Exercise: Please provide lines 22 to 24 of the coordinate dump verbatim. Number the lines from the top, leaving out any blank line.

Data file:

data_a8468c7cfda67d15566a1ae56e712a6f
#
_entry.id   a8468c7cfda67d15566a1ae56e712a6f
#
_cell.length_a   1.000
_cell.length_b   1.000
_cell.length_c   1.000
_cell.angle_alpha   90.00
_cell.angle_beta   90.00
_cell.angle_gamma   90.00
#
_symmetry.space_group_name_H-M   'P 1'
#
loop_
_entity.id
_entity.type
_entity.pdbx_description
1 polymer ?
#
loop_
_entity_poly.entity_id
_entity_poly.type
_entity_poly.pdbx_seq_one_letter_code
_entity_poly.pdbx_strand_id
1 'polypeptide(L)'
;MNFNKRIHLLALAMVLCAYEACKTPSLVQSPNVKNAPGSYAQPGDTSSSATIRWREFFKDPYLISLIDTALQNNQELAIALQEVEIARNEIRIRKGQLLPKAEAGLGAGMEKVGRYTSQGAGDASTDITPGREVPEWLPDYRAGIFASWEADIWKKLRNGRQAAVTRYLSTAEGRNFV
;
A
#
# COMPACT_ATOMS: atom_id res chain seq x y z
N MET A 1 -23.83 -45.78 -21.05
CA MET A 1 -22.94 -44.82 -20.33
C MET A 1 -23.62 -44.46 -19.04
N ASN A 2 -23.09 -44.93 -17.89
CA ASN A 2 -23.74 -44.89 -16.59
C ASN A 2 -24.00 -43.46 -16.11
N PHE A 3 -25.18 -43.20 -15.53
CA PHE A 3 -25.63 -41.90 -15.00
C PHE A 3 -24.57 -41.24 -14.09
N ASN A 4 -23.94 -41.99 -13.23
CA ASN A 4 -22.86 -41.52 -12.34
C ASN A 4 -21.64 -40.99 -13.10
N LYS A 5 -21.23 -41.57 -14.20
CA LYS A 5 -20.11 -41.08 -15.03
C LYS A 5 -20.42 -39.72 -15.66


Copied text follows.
_entity_poly.type
_entity_poly.pdbx_seq_one_letter_code
_entity_poly.pdbx_strand_id